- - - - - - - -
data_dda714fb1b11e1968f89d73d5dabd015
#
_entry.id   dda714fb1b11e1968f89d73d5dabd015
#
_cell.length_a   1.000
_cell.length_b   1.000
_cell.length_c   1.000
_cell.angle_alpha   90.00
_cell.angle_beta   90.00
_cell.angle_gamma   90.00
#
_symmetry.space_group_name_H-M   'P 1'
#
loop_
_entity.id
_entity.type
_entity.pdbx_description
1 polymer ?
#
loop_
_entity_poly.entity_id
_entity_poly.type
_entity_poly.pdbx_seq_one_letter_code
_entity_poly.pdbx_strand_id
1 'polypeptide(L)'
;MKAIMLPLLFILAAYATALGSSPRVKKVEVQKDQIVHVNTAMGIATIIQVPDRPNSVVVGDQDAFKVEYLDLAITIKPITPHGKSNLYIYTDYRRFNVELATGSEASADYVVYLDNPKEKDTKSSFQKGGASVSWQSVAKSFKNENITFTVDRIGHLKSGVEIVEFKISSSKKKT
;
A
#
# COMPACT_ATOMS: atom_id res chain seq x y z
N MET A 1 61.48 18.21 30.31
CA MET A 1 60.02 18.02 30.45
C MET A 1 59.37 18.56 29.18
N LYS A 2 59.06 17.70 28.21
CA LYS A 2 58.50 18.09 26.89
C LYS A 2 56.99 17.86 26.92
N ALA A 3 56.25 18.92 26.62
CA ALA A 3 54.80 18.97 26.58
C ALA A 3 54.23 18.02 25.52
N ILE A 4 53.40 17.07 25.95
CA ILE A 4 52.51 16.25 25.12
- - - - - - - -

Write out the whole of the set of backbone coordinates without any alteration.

data_dda714fb1b11e1968f89d73d5dabd015
#
_entry.id   dda714fb1b11e1968f89d73d5dabd015
#
_cell.length_a   1.000
_cell.length_b   1.000
_cell.length_c   1.000
_cell.angle_alpha   90.00
_cell.angle_beta   90.00
_cell.angle_gamma   90.00
#
_symmetry.space_group_name_H-M   'P 1'
#
loop_
_entity.id
_entity.type
_entity.pdbx_description
1 polymer ?
#
loop_
_entity_poly.entity_id
_entity_poly.type
_entity_poly.pdbx_seq_one_letter_code
_entity_poly.pdbx_strand_id
1 'polypeptide(L)'
;MKAIMLPLLFILAAYATALGSSPRVKKVEVQKDQIVHVNTAMGIATIIQVPDRPNSVVVGDQDAFKVEYLDLAITIKPITPHGKSNLYIYTDYRRFNVELATGSEASADYVVYLDNPKEKDTKSSFQKGGASVSWQSVAKSFKNENITFTVDRIGHLKSGVEIVEFKISSSKKKT
;
A
#
# COMPACT_ATOMS: atom_id res chain seq x y z
N MET A 1 61.48 18.21 30.31
CA MET A 1 60.02 18.02 30.45
C MET A 1 59.37 18.56 29.18
N LYS A 2 59.06 17.70 28.21
CA LYS A 2 58.50 18.09 26.89
C LYS A 2 56.99 17.86 26.92
N ALA A 3 56.25 18.92 26.62
CA ALA A 3 54.80 18.97 26.58
C ALA A 3 54.23 18.02 25.52
N ILE A 4 53.40 17.07 25.95
CA ILE A 4 52.51 16.25 25.12